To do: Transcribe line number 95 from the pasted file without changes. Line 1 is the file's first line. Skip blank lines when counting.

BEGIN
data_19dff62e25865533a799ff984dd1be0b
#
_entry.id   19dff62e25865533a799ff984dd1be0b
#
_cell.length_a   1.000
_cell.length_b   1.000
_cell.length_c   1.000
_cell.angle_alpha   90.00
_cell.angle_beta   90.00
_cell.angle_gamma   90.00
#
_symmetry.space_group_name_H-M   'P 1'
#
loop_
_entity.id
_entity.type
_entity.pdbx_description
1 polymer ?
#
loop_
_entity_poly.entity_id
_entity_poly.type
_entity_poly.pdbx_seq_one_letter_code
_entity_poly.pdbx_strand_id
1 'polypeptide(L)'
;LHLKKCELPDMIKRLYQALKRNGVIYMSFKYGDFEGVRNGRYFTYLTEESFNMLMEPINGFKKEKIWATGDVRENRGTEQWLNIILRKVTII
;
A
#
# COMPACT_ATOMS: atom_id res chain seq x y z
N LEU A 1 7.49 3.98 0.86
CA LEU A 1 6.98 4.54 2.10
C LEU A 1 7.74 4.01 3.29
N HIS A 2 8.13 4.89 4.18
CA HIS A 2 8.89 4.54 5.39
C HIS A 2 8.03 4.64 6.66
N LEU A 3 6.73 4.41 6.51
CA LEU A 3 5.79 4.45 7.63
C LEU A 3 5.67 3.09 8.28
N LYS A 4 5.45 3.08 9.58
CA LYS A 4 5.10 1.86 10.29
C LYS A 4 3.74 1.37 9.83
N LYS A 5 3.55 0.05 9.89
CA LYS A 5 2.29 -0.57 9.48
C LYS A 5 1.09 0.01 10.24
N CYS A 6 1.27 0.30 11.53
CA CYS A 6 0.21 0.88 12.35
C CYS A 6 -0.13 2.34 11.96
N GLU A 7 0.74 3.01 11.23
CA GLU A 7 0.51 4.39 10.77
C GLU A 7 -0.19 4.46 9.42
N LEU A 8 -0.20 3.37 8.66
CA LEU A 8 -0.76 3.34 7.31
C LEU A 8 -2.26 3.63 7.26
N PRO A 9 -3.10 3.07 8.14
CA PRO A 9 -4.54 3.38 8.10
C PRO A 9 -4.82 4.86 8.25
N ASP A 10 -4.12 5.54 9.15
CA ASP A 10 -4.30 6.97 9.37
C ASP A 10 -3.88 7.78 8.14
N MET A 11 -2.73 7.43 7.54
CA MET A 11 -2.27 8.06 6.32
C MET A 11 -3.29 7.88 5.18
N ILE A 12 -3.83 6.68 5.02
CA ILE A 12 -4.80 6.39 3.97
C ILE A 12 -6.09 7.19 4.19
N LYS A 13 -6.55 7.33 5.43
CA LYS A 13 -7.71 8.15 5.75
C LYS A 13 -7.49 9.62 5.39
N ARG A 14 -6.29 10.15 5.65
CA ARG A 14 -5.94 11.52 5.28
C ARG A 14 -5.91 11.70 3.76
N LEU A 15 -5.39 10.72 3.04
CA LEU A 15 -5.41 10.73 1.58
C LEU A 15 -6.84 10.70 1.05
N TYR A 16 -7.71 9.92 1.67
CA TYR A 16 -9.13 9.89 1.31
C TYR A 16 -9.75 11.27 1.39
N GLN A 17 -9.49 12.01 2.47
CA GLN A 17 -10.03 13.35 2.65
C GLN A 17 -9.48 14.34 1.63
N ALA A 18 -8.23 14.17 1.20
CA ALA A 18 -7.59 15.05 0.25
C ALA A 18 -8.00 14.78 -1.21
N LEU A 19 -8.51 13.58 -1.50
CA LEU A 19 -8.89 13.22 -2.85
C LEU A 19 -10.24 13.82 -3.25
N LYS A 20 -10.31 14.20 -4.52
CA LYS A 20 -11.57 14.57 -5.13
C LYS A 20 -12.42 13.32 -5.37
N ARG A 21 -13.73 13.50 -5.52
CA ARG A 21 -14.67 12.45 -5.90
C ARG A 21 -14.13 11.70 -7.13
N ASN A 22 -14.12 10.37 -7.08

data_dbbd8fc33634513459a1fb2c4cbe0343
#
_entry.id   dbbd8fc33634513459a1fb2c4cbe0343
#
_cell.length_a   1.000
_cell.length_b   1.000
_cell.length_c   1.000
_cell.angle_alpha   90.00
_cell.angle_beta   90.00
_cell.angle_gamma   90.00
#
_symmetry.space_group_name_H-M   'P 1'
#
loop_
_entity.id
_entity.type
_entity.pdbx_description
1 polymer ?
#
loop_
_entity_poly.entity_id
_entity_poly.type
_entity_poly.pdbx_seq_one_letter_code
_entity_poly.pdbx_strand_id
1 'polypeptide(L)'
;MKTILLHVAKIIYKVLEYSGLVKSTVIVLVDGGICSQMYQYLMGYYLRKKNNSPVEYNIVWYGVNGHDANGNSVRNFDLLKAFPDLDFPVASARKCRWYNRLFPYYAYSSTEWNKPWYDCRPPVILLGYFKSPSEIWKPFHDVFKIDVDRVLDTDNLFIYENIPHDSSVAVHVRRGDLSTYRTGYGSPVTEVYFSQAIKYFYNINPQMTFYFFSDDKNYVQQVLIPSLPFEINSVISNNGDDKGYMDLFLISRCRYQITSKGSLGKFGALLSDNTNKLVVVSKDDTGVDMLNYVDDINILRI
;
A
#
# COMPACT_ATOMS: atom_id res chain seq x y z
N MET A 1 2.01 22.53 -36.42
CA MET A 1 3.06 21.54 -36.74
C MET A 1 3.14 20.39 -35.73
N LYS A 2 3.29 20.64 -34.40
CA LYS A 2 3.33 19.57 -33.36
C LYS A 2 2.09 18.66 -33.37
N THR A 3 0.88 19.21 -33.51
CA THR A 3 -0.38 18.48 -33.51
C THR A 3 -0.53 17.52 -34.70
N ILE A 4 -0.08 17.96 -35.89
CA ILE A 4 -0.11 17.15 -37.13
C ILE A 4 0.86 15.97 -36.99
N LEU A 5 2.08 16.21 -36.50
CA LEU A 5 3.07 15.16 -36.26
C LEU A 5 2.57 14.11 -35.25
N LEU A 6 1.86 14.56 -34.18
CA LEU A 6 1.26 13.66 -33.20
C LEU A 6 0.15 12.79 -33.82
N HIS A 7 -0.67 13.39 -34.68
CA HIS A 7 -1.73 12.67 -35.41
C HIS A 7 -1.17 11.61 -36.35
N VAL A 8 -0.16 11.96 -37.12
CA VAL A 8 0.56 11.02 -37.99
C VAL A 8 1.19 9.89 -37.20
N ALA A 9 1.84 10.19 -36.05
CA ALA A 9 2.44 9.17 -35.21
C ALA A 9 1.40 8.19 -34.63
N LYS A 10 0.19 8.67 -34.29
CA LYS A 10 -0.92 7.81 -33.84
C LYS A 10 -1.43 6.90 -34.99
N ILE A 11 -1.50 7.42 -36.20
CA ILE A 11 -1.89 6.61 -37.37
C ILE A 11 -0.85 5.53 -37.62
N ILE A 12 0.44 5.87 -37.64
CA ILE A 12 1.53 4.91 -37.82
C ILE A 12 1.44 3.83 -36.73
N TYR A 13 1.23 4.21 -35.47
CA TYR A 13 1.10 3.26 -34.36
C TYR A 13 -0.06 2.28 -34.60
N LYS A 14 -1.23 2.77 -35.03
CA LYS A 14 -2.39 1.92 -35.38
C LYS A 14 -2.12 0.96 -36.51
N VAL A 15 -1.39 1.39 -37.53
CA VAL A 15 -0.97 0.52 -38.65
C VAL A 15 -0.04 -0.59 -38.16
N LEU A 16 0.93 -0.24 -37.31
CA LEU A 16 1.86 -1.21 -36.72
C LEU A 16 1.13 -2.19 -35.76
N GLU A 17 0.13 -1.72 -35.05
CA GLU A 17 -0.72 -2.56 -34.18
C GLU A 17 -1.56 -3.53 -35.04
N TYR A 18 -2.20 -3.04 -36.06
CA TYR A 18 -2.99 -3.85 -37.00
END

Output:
data_dbbd8fc33634513459a1fb2c4cbe0343